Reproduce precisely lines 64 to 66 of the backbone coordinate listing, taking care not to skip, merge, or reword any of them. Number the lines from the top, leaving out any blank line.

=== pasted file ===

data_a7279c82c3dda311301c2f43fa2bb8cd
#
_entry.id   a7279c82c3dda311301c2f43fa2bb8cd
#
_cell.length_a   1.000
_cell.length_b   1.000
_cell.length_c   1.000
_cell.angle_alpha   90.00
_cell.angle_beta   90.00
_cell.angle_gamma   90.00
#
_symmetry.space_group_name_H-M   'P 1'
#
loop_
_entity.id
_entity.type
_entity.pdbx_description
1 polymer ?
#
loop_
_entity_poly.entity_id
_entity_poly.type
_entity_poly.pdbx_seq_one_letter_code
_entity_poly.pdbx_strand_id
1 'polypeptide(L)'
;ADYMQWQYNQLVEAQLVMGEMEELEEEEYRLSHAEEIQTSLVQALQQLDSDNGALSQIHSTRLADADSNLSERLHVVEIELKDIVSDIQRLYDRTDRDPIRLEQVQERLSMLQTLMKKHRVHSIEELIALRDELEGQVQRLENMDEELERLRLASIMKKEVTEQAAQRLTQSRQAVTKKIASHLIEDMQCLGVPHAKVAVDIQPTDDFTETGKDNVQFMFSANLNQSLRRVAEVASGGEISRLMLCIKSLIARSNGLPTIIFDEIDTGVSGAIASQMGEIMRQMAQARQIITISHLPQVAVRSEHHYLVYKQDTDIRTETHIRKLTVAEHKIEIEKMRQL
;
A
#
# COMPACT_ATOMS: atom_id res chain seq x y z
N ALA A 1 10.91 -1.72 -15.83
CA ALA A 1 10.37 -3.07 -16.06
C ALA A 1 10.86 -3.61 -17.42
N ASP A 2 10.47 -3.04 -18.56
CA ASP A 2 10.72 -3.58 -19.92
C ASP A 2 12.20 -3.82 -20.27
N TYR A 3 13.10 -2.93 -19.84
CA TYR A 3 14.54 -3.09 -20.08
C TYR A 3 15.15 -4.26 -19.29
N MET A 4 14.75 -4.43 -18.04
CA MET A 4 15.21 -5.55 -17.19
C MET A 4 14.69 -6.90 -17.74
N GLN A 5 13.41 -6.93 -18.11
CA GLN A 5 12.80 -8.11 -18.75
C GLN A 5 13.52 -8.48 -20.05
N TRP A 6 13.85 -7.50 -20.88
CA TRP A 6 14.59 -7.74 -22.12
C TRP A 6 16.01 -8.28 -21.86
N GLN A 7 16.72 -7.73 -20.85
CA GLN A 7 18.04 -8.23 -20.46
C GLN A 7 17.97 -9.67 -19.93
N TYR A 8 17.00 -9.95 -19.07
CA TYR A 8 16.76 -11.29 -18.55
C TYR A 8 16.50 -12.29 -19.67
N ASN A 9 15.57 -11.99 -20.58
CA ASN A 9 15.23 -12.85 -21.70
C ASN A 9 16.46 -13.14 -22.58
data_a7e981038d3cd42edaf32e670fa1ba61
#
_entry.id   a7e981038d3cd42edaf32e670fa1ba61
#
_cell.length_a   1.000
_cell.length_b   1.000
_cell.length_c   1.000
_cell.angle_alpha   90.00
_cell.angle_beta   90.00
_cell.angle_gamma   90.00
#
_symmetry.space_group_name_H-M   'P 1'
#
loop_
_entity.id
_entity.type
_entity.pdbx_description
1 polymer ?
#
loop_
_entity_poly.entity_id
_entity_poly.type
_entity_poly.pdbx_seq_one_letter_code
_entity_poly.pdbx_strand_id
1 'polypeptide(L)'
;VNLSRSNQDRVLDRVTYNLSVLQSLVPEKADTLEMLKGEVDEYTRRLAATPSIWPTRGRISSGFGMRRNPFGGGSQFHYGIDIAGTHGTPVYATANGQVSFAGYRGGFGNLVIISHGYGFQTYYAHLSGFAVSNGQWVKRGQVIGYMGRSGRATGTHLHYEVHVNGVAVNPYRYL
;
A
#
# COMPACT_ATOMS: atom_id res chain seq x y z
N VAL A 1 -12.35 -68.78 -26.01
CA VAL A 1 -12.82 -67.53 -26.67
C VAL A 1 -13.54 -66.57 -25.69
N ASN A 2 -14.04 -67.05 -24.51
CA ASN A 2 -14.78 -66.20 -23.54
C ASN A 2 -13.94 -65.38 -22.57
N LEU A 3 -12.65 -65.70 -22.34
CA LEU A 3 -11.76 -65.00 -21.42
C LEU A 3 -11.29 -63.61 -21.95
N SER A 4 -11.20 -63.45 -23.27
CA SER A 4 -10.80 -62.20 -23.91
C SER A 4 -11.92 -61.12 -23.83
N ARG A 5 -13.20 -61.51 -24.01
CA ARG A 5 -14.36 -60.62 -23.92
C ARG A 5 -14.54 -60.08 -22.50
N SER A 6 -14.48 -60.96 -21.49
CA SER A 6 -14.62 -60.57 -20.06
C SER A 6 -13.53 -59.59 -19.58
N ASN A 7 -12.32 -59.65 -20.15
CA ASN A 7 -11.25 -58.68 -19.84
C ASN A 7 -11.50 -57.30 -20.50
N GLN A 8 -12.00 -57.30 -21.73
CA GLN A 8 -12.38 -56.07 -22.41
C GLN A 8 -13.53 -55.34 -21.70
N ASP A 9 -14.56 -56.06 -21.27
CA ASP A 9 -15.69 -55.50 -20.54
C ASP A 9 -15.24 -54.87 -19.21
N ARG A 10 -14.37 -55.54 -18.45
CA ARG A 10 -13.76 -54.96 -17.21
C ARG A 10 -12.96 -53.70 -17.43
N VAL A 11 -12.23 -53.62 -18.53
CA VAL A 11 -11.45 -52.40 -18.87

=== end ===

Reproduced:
_cell.length_c   1.000
_cell.angle_alpha   90.00
_cell.angle_beta   90.00